How long will it take for my divorce to be granted?
How long do I have to be a resident of Nevada before I can file a divorce in Nevada?
Am I eligible to file a Nevada Divorce?
The following parties are eligible to file a divorce in Nevada:
one (or both) Joint Petitioner(s) is a current Nevada resident having lived in Nevada for six (6) weeks preceding the filing of the divorce
Nevada was the last marital place of residence for the parties.
the Plaintiff, if he or she has resided in Nevada a minimum of six (6) weeks immediately before filing the divorce.
the non-resident Plaintiff may file in Nevada if the Defendant has resided in Nevada a minimum of six (6) weeks and Plaintiff files in the Nevada county of residence for the Defendant.
What is a valid reason for a Nevada divorce?
The most-often used valid reason used in a divorce in Nevada is incompatibility.
Also valid, but used infrequently because incompatibility simplifies the process, are:
- the parties have lived separate and apart for 1 year without cohabitation
- insanity existing for 2 years prior to the commencement of the action
How soon after my Nevada divorce becomes final may I get re-married?
You may remarry as early as the day after your Nevada divorce becomes final.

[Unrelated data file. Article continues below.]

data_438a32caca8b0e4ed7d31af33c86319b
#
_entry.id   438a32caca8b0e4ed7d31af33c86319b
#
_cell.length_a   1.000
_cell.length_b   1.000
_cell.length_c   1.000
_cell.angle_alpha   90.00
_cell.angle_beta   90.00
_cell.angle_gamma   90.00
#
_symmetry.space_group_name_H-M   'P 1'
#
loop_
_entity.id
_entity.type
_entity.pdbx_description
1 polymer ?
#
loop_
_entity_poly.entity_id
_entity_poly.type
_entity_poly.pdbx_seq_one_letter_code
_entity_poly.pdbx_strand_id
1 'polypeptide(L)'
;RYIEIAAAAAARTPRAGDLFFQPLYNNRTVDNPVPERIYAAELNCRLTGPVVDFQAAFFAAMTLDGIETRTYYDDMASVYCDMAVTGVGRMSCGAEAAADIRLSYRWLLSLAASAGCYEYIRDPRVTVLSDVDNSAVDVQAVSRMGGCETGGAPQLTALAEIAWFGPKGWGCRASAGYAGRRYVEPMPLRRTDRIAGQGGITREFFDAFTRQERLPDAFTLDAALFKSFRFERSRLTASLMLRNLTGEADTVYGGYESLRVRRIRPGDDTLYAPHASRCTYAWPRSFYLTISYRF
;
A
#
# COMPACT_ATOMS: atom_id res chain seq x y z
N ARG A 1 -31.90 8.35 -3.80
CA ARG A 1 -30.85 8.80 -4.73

I can't find my spouse. Can I file for a Nevada divorce anyway?
Yes, you may, provided you are a Nevada resident. When the Defendant cannot be found, a skip/trace must be peformed to try and find the Defendant. When this search fails to find the whereabouts of the Defendant, an Affidavit of Due Diligence is obtained and the Summons is then published in a newspaper once a week for five (5) weeks (service by Publication), and also sent by first class mail to the Defendant’s last-known address. If the Defendant fails to respond to the mail service or the Publication service, a Default is filed 21 days after the last date of publication, and your divorce is granted by Default.
Are there additional fees in addition to the attorney fees?
Yes. There are court filing fees and costs associated with filing your Nevada divorce case. These change periodically. At the time of this writing, the total of the divorce filing fess and costs are $326 for a Joint Petition divorce, and $364 for a Complaint for Divorce.
How do I get custody of my child(ren)?
Please visit the Child Custody Statutes page of our website.
Do I have to take the C.O.P.E. class if I have children?
If you live in Las Vegas (Clark County) The short answer is “yes.” This class IS required of all divorcing parties who have children together and who file a divorce in Clark County, Nevada. Though some online typing services advertise that you can avoid the C.O.P.E. class fee when you live in Las Vegas by using their services, it’s because they file your case in a different county that does not require parents to take the C.O.P.E. class. This might sound like a good deal for you up front, but it’s not and this is why. Chances are high in a divorce with children that you will return to court at some point to at least adjust your child support before your children turn 18 – you are entitled to review child support amounts every three years. If your divorce was filed in a county outside Las Vegas, it means you’ll have to pay filing costs in Nevada (currently $301) to move your case to Clark County before addressing the court to modify your child support, or you’ll have to travel to the other county to address the court. Both are costly choices. So, it’s best to you to file in Las Vegas if you live in Las Vegas.